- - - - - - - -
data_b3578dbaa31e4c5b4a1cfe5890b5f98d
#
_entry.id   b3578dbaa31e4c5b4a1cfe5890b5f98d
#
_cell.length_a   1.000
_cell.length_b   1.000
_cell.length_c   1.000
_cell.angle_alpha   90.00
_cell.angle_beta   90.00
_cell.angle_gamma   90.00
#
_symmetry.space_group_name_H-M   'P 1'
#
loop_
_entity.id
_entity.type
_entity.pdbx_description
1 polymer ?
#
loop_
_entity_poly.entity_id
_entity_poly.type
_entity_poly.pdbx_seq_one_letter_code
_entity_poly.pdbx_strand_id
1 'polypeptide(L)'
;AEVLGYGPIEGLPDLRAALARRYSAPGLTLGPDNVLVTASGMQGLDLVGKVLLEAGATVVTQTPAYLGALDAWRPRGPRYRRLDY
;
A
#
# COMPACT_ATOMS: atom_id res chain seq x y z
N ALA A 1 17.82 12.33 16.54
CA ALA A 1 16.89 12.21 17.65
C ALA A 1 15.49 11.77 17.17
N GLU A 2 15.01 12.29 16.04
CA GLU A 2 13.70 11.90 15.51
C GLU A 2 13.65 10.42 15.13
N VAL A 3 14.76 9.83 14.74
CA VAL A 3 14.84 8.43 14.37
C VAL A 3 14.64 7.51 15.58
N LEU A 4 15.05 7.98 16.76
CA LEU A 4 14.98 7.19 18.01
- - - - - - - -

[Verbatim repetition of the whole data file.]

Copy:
data_b3578dbaa31e4c5b4a1cfe5890b5f98d
#
_entry.id   b3578dbaa31e4c5b4a1cfe5890b5f98d
#
_cell.length_a   1.000
_cell.length_b   1.000
_cell.length_c   1.000
_cell.angle_alpha   90.00
_cell.angle_beta   90.00
_cell.angle_gamma   90.00
#
_symmetry.space_group_name_H-M   'P 1'
#
loop_
_entity.id
_entity.type
_entity.pdbx_description
1 polymer ?
#
loop_
_entity_poly.entity_id
_entity_poly.type
_entity_poly.pdbx_seq_one_letter_code
_entity_poly.pdbx_strand_id
1 'polypeptide(L)'
;AEVLGYGPIEGLPDLRAALARRYSAPGLTLGPDNVLVTASGMQGLDLVGKVLLEAGATVVTQTPAYLGALDAWRPRGPRYRRLDY
;
A
#
# COMPACT_ATOMS: atom_id res chain seq x y z
N ALA A 1 17.82 12.33 16.54
CA ALA A 1 16.89 12.21 17.65
C ALA A 1 15.49 11.77 17.17
N GLU A 2 15.01 12.29 16.04
CA GLU A 2 13.70 11.90 15.51
C GLU A 2 13.65 10.42 15.13
N VAL A 3 14.76 9.83 14.74
CA VAL A 3 14.84 8.43 14.37
C VAL A 3 14.64 7.51 15.58
N LEU A 4 15.05 7.98 16.76
CA LEU A 4 14.98 7.19 18.01